Today was Sunday and I had decided to attend church at St Theodor’s Reform Church which turned out to be a 7-minute walk away. It was another cold and damp day, not actually raining but the air , was damp.

Entrance to St Theodor’s Church

On arrival at the church the gentleman on door duty didn’t quite understand why I chose not to take a hymn book but he accepted it. Not long after I was seated an elderly woman came and sat next to me and I was interested to see that she was accompanied by her small dog, who was very well-behaved. After greeting me she tried to speak English, which sadly was very poor, probably a lot better than my meagre German, and she spoke really quietly. After a while I pretended that I was deep in thought and prayer. Then, throughout the service she was telling me what was happening. At the front, sat a man and a woman whom I guessed to be the leaders of the service. It turned out that she was the leader while all he did was read the lesson. I understood this sufficiently to know that it was the story of Abraham preparing to sacrifice his son, Isaac.

On the wall to my right was a board with what I believed to be 5 hymn numbers. I am still not certain that was what all the numbers were as, after a reasonably long introduction, the lady leader indicated that we would sing something but we remained seated. We sang just 2 verses after which we were addressed again. Then something more was sung, also while seated, and then the gentleman read the lesson. This was followed by, I believe, a fairly long sermon, some prayers and a final hymn, this time standing up. She closed the service with the Blessing, which I understood. The organist received an ovation and we were then invited to have tea or coffee and a slice of bread set up at the rear of the Nave.

The Sanctuary for the Sunday after Easter

After the service, as the 2 leaders remained seated at the front, I went forward to ask if I could take some photos and that was when I received a delightful surprise. Not only did the lady speak English, but she had also spent a year at the Department of Theology of the University of KwaZulu-Natal, after I had left my time of employment there. This was followed by a year at the University of Cape Town. She was very disappointed that she didn’t know that I was there at the start of the service. She explained that she was visiting from Bern, where she is employed at the University, as the local Minister was on leave. After taking some photos and a cup of coffee, I walked back to the hotel.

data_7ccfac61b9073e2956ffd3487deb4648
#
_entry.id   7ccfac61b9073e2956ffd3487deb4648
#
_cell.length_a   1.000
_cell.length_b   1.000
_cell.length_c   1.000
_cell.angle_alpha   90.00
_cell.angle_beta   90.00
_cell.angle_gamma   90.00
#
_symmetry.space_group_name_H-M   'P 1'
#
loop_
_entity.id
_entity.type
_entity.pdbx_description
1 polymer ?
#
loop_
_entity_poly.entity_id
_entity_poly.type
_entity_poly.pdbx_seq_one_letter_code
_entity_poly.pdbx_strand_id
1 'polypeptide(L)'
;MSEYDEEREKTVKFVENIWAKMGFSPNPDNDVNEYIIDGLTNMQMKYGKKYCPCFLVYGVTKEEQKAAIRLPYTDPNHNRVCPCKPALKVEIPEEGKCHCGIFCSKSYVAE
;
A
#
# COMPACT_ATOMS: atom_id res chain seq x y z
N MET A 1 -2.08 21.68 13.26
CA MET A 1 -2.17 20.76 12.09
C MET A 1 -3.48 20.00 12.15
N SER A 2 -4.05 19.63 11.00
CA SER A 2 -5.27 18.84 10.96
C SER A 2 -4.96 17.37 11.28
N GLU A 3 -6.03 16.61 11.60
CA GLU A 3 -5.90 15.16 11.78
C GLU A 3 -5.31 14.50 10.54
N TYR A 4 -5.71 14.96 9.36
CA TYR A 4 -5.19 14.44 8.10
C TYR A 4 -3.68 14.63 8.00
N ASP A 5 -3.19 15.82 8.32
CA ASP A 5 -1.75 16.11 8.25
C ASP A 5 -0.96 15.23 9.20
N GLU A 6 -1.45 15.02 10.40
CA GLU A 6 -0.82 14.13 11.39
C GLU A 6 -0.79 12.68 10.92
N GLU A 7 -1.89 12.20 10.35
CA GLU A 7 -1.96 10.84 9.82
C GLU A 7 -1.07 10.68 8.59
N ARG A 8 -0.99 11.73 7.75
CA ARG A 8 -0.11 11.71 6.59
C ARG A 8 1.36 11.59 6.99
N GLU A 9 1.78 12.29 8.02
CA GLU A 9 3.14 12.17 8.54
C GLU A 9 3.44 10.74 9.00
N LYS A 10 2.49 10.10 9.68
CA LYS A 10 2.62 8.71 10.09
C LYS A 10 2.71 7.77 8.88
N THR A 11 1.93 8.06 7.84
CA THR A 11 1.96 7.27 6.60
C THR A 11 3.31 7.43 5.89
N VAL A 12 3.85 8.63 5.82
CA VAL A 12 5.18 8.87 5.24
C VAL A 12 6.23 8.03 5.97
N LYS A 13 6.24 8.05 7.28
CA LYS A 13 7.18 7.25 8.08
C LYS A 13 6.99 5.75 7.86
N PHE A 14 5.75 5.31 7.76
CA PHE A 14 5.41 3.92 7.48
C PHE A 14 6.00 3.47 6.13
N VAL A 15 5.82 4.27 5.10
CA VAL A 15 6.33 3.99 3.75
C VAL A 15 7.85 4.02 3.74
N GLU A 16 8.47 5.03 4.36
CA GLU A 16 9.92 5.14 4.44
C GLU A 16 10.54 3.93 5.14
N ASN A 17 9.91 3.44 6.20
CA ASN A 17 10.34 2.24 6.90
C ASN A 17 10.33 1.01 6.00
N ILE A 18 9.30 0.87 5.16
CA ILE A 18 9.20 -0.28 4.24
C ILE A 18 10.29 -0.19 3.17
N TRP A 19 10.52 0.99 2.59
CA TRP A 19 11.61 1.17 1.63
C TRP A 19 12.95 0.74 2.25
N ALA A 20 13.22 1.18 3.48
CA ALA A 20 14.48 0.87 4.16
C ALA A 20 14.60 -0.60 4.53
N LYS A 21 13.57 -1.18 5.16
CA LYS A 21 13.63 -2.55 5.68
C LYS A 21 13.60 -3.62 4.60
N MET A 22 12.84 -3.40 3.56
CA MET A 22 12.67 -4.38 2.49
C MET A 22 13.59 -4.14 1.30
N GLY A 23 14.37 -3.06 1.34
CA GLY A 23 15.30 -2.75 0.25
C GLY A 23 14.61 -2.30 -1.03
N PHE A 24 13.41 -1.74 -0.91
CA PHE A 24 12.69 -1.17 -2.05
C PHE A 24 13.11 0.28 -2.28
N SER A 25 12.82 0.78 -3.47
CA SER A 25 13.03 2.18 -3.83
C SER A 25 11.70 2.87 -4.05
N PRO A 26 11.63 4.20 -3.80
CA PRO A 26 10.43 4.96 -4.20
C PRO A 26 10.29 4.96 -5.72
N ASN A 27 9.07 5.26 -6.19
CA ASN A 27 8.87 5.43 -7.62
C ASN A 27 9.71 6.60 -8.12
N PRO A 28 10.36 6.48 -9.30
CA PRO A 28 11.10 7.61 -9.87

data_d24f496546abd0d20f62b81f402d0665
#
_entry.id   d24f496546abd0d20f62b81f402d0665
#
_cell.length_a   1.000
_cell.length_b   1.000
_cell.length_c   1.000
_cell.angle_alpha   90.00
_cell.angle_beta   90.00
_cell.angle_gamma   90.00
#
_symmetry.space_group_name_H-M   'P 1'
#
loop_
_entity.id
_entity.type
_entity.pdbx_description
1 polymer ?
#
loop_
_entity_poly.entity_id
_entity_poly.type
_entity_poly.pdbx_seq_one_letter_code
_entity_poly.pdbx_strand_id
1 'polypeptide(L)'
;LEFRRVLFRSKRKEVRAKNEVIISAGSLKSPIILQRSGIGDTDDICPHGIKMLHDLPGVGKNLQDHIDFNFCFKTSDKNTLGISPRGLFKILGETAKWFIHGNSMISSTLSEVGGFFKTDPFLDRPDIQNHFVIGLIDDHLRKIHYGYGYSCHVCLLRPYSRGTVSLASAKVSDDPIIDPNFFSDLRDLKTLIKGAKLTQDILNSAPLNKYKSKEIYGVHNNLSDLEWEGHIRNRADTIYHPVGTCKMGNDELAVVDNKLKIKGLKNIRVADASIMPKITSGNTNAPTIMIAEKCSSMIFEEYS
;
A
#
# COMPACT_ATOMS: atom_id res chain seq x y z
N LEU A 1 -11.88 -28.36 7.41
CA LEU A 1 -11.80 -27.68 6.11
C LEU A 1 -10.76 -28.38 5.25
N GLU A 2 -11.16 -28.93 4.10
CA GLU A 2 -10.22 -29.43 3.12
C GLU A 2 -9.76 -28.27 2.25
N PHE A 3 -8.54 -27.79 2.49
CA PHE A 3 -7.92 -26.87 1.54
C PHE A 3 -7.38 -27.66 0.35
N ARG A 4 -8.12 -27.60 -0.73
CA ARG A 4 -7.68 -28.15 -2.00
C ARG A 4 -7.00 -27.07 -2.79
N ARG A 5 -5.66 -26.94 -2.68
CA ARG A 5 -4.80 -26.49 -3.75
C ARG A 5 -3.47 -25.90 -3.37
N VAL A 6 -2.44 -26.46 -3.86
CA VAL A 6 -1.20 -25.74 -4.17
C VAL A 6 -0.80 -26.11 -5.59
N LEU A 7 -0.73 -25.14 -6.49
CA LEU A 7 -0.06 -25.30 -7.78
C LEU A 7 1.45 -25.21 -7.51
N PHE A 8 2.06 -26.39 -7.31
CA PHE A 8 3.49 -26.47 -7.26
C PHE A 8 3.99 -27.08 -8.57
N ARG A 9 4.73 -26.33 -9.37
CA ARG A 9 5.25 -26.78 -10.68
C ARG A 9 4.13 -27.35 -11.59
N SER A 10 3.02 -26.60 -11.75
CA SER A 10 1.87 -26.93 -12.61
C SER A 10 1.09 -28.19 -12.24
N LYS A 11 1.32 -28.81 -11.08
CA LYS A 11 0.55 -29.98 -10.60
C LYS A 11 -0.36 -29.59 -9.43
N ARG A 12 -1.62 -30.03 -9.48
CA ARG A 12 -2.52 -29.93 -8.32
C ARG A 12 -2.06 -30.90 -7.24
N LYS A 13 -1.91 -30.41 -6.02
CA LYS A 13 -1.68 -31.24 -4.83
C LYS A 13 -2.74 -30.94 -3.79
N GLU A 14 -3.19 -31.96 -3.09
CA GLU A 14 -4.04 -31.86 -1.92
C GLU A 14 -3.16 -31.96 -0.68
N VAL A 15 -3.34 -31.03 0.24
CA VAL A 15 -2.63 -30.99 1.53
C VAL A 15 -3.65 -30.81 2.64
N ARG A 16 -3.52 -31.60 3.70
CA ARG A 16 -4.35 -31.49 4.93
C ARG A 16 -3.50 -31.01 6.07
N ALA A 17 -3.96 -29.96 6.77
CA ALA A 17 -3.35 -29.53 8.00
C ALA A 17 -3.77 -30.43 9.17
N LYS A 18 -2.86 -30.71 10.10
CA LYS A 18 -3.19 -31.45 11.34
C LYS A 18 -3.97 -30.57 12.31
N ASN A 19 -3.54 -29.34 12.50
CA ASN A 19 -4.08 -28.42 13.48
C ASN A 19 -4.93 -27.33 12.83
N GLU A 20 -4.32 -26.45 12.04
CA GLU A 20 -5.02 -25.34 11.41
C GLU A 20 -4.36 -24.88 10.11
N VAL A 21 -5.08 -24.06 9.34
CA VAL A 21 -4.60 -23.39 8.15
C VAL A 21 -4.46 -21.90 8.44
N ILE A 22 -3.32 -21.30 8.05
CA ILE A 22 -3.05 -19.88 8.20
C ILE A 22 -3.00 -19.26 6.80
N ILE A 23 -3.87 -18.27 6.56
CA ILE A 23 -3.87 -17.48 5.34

We rested for the balance of the morning and then went to get lunch from the local Coop Supermarket across the road and continued to walk around the area opposite to that where we had been before. It was mainly residential but saw large park filled with children and their families and a beautiful Anglican Church. I would have attended here if I had known about it but did enjoy the other service and was glad that I had been there.

Anglican Church

We also saw some really interesting plants which included trees called Platanen. At the start of Winter they are cut right back leaving just branches and, what looks like nodules, on the ends of these. We learnt some days later that these are grown all over Europe and are very good for shade and privacy in summer as the leaves grow back thickly. In fact, they can be trained into a hedge.

Stripped Platanen Trees

Then there was a Wisteria which had a thick, twisted stem which grew upright on a wall to a reasonable height and then developed branches which grew to the sides and in Spring had lovely purple flowers.

The gnarled trunk
and the purple flowers

There were many other flowers in the residential gardens and on the roadside and one of these was this beautiful flowering Fosythia.

Yellow Forsythia

And, of course, there was a fountain.

Fountain looking like a dragon

For supper, we walked down to a Turkish Take-Away where Trevor ordered a Doner and I ordered a Wrap. They were both filled, and I mean filled, with Lamb shavings and salads of choice. There were at least 8 salads and one could have all or any as desired which meant that the end result was a large dinner. Even though they were delicious, neither of us could finish our order so, it was wrapped in foil, and we decided to find a homeless person who might appreciate a meal. Believe it or not, in almost 20mins we could not find even one! Not in the park or lurking in a corner. Eventually, there was 1 man who said that he would love to eat it, so we handed it over.

We had another early night as we had to be on a train to Zurich at 07:30 next morning. An exciting day lay ahead.